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The following sequences for sum of alternating cubes:

Odd cubes: [1, 28, 153, 496, 1225, 2556, 4753, 8128, 13041, 19900, 29161, 41328, 56953, 76636, 101025, 130816, 166753, 209628, 260281, 319600]

Even cubes: [8, 72, 288, 800, 1800, 3528, 6272, 10368, 16200, 24200, 34848, 48672, 66248, 88200, 115200, 147968, 187272, 233928, 288800]

Nothing on OEIS. Trying to find equations for generating such values.

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You may also want to look at: in addition to the nice answer by Ross M. – Amzoti Nov 26 '12 at 5:02
Not sure why there are three answers and yet none of them seem to answer the question directly -- figured it out: Odd sum: $a(n) = n^2(2n^2-1)^2$ Even sum: $a(n) = 2n^2(n+1)^2$ – KaliMa Nov 26 '12 at 5:14
Are you sure the odd sum is correct? – Amzoti Nov 26 '12 at 5:30
@Amzoti Typo'd it, shouldn't be squared at the end – KaliMa Nov 26 '12 at 5:33
Still looks like there is a problem, shouldn't it be: type "Sum[(2*i+1)^3,{i,0,n}]" at woframalpha and see if it matches. You can remove the +1 for the even result. – Amzoti Nov 26 '12 at 5:39
up vote 3 down vote accepted

$$\sum\limits_{i=1}^n(2i)^3=8\sum\limits_{i=1}^ni^3$$ $$\sum\limits_{i=1}^n(2i-1)^3=\sum\limits_{i=1}^{2n}i^3-\sum\limits_{i=1}^n(2i)^3$$

Of course, the sum of cubes is (for some strange reason...) the square of the sum of consecutive integers.


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Here is a question regarding the strange reason. – robjohn Feb 3 '13 at 13:39

There is a very general way for producing formulae for functions $F:\mathbb{N} \rightarrow \mathbb{Z}.$ Let me explain.

Consider the set of functions $F:\mathbb{N} \rightarrow \mathbb{Z}.$ On such functions there is a discrete analog of differentiation called the shift operator, denoted $\Delta$, which given a function $F$ produces a function $\Delta F$ via the formula $\Delta F(x) := F(x+1) - F(x).$ Now classically, if one is given an infinitely differentiable function $f:\mathbb{R} \rightarrow \mathbb{R}$ one can consider the Taylor series $\displaystyle\sum_{i=0}^{\infty} \frac{f^{(k)}(0)}{k!}x^k$ and ask if this series converges and is equal to $f$ near $0.$ In the discrete case, note that iterated powers of the shift operator are always well defined. So it is natural to ask if there is a discrete analog of Taylor series. These analogs are called Mahler series. Given a function $F:\mathbb{N} \rightarrow \mathbb{Z},$ we define it's Mahler series via the formula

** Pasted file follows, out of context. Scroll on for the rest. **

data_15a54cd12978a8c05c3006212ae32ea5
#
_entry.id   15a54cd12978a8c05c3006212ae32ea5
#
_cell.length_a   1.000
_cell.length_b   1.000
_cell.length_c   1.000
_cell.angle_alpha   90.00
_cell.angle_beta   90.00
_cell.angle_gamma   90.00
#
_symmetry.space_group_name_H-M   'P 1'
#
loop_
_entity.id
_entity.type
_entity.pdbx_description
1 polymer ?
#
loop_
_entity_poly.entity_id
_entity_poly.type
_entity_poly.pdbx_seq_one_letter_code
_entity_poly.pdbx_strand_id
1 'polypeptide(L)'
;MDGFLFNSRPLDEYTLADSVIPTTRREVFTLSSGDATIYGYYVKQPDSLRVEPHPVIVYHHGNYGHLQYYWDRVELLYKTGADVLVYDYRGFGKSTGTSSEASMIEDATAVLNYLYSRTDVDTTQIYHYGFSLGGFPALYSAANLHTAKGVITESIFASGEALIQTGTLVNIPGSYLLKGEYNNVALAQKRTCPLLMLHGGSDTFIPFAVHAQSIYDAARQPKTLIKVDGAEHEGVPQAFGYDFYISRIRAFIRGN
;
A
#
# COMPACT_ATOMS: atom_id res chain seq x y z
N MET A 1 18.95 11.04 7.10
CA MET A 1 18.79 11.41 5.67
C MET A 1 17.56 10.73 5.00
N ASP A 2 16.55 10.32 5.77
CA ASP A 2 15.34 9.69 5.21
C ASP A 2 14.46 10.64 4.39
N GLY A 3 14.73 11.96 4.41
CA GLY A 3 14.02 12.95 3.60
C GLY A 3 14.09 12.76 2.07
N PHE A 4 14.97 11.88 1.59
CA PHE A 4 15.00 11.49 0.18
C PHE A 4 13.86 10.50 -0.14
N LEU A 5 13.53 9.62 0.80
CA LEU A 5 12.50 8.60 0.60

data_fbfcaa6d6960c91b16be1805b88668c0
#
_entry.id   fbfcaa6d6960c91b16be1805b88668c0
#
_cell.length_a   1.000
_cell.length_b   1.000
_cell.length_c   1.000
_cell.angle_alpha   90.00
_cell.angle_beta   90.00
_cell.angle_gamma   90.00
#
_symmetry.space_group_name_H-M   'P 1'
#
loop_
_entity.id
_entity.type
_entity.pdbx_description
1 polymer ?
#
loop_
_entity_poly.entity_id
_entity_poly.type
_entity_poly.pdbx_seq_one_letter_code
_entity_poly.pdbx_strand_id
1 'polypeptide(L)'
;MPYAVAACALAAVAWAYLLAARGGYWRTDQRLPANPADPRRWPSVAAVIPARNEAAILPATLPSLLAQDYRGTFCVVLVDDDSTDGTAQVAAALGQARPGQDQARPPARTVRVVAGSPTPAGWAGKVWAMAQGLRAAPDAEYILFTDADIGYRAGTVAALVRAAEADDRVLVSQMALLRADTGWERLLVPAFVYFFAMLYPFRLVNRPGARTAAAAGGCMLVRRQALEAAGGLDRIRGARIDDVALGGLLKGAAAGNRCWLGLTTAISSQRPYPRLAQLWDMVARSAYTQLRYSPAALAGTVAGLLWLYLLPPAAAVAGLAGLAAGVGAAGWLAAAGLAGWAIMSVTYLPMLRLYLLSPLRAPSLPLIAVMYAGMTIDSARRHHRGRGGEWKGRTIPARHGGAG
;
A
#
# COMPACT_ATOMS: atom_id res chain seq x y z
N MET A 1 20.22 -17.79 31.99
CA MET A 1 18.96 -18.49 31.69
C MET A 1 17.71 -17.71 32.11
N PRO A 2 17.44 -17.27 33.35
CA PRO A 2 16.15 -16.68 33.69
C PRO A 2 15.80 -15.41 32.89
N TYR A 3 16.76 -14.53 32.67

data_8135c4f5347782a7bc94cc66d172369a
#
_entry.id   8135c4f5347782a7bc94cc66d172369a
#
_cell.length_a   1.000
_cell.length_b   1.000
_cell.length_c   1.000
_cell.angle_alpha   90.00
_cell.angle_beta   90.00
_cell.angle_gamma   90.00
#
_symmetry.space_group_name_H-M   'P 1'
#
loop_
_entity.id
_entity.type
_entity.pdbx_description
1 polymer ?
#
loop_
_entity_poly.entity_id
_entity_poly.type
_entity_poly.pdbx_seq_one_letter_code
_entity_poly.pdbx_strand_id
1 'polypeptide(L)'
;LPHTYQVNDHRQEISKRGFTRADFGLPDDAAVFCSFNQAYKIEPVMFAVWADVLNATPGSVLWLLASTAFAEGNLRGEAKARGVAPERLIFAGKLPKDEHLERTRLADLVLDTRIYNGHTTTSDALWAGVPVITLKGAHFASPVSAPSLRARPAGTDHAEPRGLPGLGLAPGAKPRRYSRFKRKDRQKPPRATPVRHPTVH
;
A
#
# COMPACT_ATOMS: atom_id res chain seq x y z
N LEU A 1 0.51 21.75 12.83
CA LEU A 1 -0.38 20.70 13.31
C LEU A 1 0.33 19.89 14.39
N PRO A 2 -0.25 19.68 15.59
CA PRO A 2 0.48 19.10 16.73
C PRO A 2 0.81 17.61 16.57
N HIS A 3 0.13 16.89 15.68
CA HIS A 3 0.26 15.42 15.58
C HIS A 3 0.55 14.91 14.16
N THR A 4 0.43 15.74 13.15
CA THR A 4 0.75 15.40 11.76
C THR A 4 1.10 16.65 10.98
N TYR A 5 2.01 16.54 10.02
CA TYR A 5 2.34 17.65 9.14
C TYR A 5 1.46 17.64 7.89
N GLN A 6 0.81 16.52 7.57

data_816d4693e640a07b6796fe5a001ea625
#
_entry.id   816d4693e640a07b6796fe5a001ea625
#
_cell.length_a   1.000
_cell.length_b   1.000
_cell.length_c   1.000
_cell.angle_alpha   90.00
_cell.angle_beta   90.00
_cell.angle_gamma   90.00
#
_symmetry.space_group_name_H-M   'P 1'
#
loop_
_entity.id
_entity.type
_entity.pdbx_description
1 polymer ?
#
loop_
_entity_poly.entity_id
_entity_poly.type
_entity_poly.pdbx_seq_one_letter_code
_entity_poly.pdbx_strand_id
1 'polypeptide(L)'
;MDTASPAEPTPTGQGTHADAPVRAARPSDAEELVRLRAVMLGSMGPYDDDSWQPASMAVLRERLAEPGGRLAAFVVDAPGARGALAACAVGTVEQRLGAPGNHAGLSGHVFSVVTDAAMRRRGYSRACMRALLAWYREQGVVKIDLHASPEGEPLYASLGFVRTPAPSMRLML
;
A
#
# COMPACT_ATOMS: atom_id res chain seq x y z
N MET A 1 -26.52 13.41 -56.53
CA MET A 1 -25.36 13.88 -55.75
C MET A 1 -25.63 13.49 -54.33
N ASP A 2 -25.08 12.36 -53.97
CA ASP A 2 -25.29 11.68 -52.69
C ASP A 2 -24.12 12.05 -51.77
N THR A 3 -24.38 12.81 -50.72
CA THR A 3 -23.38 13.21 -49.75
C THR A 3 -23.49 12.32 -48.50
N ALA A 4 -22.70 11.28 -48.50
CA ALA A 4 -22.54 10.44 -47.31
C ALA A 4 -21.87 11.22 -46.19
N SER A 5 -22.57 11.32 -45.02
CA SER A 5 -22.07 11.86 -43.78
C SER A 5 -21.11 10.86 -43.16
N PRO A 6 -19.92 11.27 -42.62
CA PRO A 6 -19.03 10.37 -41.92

$$\sum_{i=0}^{\infty} \Delta F(0){{x}\choose{k}}.$$

The next question to ask is when is $F$ equal to it's Mahler expansion. And this is where the discrete case is nicer than the classical, for the answer is always. That is

$$F(x) = \sum_{i=0}^{\infty} \Delta F(0){{x}\choose{k}}$$

for all $x \in \mathbb{N}$

(Note if $k>x,$ we have ${x\choose k} = 0$ so there is no issue of convergence in the above series).

So if I have such a function $F:\mathbb{N} \rightarrow \mathbb{Z}$ which I want to express via a nice formula, a good place to begin is to try to write down it's Mahler expansion.

Let's consider your case where

$$F(x) = \sum_{i=0}^{x} (2i)^3.$$


$$\Delta F(x) = (2(x + 1))^3$$

$$\Delta^2 F(x) = (2(x + 2))^3 - (2(x + 1))^3 = 24x^2 +72x + 56$$

$$\Delta^3 F(x) = \Delta^2 F(x+1) - \Delta^2 F(x) = 192x + 208$$

$$\Delta^4 F(x) = \Delta^3 F(x+1) - \Delta^3 F(x) = 192$$


$$\Delta^k F(x) = 0 \text{ if } k\ge5.$$

It follows

$$F(x) = {{x}\choose{1}} + 56{{x}\choose{2}} + 208{{x}\choose{3}} + 192{{x}\choose{4}}.$$

Following the same mechanical procedure we can also produce a formula for the some of the cubes of the odd natural numbers and many other functions of this sort.

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For the odd cubes, you are asking about $\sum_{i=0}^n (2i+1)^3=\sum_{i=0}^n 8i^3+12i^2+6i+1$. Now feed each term to Faulhaber's formula

For the even cubes, you want $\sum_{i=1}^n (2i)^3=8\sum_{i=1}^n i^3$

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I think I figured out the odd cubes via n^2*(2n^2 - 1). Having trouble with evens. – KaliMa Nov 26 '12 at 5:02
@KaliMa: For the evens, the sum is just $\frac 16 n(n+1)(2n+1)$ – Ross Millikan Nov 26 '12 at 5:03
I thought that equation is for the sum of first n general cubes (even and odd together) – KaliMa Nov 26 '12 at 5:05
@KaliMa: True, but the upper index is half the last number that is cubed. The idea is if you want to do something with all the evens, just do it with all the numbers and double them. The factor 8 accounts for the doubling. – Ross Millikan Nov 26 '12 at 5:07
@KaliMa: No, $40=8(1+4)=8(1+2^2), 8+64=8(1+2^3)=8(1+8)=72$ – Ross Millikan Nov 26 '12 at 5:11

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